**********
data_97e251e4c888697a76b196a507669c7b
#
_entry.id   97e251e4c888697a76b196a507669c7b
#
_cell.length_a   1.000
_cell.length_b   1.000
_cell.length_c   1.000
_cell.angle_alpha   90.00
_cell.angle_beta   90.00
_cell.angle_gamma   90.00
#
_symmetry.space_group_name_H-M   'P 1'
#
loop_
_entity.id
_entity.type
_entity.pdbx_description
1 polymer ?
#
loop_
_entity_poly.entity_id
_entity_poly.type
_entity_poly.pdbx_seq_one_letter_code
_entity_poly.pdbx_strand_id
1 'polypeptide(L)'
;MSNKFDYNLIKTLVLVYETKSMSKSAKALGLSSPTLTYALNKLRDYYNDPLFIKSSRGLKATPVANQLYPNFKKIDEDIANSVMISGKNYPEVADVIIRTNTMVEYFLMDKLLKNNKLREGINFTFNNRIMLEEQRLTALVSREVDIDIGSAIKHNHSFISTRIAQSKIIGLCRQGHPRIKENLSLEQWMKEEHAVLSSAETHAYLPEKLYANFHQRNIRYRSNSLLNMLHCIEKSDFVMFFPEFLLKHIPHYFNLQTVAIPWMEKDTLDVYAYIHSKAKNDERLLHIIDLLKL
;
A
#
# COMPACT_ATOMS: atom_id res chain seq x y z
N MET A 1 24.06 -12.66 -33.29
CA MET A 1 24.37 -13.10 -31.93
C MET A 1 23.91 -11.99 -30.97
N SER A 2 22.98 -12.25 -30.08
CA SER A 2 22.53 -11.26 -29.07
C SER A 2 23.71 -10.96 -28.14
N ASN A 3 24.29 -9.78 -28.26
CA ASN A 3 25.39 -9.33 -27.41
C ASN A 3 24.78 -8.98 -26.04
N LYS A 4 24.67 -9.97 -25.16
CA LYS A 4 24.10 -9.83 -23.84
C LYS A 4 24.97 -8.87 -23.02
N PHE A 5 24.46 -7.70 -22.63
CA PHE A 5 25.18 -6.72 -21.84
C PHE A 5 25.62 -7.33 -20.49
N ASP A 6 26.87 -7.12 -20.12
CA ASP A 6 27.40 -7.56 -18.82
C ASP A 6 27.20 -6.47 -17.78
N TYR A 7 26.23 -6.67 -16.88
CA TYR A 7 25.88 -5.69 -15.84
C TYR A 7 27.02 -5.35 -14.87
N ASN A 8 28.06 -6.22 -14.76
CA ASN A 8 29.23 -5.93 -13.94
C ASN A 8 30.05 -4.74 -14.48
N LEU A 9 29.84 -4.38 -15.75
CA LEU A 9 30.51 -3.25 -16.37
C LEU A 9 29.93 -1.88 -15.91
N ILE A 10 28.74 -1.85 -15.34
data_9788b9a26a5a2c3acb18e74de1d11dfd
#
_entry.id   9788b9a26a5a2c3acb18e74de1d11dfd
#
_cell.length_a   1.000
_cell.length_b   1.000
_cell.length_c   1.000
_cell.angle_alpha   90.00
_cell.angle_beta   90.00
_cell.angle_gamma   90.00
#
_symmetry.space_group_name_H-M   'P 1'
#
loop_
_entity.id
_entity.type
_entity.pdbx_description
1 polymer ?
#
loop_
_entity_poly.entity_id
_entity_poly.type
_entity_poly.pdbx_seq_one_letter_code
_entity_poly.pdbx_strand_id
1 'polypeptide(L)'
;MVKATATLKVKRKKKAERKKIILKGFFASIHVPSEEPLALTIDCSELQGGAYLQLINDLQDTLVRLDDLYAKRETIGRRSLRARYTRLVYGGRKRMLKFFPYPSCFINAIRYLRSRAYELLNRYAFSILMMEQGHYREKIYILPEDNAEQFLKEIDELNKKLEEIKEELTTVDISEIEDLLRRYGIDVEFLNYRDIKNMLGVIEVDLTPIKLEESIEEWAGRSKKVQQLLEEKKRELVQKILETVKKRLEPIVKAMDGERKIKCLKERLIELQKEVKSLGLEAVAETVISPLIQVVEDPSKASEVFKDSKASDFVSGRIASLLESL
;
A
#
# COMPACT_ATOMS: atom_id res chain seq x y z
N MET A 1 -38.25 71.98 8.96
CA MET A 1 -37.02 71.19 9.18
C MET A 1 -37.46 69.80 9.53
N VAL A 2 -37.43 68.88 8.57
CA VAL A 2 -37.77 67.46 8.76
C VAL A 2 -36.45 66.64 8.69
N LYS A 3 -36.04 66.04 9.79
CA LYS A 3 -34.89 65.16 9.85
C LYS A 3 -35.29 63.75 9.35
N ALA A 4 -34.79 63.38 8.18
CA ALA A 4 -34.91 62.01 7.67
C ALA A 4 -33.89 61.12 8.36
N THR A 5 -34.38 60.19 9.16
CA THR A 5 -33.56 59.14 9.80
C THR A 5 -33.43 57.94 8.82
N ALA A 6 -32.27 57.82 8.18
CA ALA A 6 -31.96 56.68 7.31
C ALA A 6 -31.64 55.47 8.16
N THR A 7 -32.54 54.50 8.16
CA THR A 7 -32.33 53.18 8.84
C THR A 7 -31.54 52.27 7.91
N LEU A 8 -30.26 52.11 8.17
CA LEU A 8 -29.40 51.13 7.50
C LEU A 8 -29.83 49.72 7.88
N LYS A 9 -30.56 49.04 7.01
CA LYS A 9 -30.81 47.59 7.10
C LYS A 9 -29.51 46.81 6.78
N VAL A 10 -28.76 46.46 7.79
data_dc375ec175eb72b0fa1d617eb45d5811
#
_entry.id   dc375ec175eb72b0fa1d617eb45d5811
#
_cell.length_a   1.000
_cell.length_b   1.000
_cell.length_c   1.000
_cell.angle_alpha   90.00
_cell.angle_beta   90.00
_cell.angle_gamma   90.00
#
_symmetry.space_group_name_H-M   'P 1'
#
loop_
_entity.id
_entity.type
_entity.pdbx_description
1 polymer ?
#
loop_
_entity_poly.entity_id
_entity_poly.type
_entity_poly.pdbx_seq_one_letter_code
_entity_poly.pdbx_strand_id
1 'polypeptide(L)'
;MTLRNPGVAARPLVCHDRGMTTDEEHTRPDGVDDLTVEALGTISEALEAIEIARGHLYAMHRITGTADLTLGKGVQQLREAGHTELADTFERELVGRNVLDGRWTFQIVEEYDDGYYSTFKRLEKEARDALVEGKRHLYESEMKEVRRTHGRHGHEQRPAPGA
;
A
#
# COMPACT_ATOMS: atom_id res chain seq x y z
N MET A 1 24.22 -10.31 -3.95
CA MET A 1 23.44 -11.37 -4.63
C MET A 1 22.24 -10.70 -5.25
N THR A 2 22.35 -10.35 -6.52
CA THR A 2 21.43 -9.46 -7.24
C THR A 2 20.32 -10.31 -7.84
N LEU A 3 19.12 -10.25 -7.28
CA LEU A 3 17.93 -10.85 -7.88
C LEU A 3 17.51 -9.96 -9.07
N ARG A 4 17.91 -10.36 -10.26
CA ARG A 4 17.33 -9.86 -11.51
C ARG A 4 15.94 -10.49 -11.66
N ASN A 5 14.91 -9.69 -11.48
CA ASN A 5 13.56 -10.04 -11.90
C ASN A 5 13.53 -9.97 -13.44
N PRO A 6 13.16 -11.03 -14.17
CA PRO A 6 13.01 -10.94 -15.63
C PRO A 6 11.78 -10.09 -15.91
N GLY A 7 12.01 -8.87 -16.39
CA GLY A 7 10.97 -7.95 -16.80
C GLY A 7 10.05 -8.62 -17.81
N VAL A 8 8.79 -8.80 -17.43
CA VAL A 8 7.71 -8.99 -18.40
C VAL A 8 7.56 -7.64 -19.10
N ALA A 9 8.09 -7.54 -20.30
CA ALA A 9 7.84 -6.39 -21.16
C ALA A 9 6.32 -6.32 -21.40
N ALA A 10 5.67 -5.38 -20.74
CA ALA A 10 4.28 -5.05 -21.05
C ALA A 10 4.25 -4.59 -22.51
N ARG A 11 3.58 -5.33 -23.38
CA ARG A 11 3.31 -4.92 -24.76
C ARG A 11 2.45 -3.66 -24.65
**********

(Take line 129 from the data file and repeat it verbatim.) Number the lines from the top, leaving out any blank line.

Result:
#